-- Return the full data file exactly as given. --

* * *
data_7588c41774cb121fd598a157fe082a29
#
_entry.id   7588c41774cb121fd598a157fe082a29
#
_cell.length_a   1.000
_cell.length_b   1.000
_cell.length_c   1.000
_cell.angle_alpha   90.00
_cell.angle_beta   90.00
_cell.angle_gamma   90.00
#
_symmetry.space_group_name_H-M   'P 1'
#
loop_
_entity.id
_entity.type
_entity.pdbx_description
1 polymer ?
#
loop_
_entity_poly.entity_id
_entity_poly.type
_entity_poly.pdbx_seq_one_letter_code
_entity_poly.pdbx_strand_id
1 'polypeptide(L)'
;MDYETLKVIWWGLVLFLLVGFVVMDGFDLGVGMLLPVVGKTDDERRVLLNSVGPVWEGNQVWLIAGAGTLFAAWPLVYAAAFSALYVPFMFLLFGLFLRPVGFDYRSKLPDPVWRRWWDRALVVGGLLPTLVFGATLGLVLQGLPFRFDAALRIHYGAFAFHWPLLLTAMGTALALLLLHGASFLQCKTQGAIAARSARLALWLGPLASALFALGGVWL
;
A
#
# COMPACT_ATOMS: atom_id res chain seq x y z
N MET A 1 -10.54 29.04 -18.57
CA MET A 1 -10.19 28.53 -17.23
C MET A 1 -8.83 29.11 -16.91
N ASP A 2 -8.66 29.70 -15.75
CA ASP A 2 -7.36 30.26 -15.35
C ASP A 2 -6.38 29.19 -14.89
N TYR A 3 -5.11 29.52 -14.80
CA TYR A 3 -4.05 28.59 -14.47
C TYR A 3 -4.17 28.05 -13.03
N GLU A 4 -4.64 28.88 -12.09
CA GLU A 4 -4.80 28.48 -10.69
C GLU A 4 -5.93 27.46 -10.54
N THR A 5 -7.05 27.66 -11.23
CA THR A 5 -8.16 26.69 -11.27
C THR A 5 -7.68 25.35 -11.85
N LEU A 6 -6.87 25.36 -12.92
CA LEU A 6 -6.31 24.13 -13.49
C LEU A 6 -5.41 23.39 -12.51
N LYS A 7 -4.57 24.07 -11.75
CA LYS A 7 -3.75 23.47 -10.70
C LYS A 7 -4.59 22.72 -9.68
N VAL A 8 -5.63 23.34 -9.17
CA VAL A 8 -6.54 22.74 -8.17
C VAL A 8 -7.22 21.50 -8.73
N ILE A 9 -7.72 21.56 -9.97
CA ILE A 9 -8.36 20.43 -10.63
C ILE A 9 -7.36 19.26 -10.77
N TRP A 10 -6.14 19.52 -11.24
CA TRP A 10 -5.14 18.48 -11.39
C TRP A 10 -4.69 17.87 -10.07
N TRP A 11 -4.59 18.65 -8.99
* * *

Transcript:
data_7588c41774cb121fd598a157fe082a29
#
_entry.id   7588c41774cb121fd598a157fe082a29
#
_cell.length_a   1.000
_cell.length_b   1.000
_cell.length_c   1.000
_cell.angle_alpha   90.00
_cell.angle_beta   90.00
_cell.angle_gamma   90.00
#
_symmetry.space_group_name_H-M   'P 1'
#
loop_
_entity.id
_entity.type
_entity.pdbx_description
1 polymer ?
#
loop_
_entity_poly.entity_id
_entity_poly.type
_entity_poly.pdbx_seq_one_letter_code
_entity_poly.pdbx_strand_id
1 'polypeptide(L)'
;MDYETLKVIWWGLVLFLLVGFVVMDGFDLGVGMLLPVVGKTDDERRVLLNSVGPVWEGNQVWLIAGAGTLFAAWPLVYAAAFSALYVPFMFLLFGLFLRPVGFDYRSKLPDPVWRRWWDRALVVGGLLPTLVFGATLGLVLQGLPFRFDAALRIHYGAFAFHWPLLLTAMGTALALLLLHGASFLQCKTQGAIAARSARLALWLGPLASALFALGGVWL
;
A
#
# COMPACT_ATOMS: atom_id res chain seq x y z
N MET A 1 -10.54 29.04 -18.57
CA MET A 1 -10.19 28.53 -17.23
C MET A 1 -8.83 29.11 -16.91
N ASP A 2 -8.66 29.70 -15.75
CA ASP A 2 -7.36 30.26 -15.35
C ASP A 2 -6.38 29.19 -14.89
N TYR A 3 -5.11 29.52 -14.80
CA TYR A 3 -4.05 28.59 -14.47
C TYR A 3 -4.17 28.05 -13.03
N GLU A 4 -4.64 28.88 -12.09
CA GLU A 4 -4.80 28.48 -10.69
C GLU A 4 -5.93 27.46 -10.54
N THR A 5 -7.05 27.66 -11.23
CA THR A 5 -8.16 26.69 -11.27
C THR A 5 -7.68 25.35 -11.85
N LEU A 6 -6.87 25.36 -12.92
CA LEU A 6 -6.31 24.13 -13.49
C LEU A 6 -5.41 23.39 -12.51
N LYS A 7 -4.57 24.07 -11.75
CA LYS A 7 -3.75 23.47 -10.70
C LYS A 7 -4.59 22.72 -9.68
N VAL A 8 -5.63 23.34 -9.17
CA VAL A 8 -6.54 22.74 -8.17
C VAL A 8 -7.22 21.50 -8.73
N ILE A 9 -7.72 21.56 -9.97
CA ILE A 9 -8.36 20.43 -10.63
C ILE A 9 -7.36 19.26 -10.77
N TRP A 10 -6.14 19.52 -11.24
CA TRP A 10 -5.14 18.48 -11.39
C TRP A 10 -4.69 17.87 -10.07
N TRP A 11 -4.59 18.65 -8.99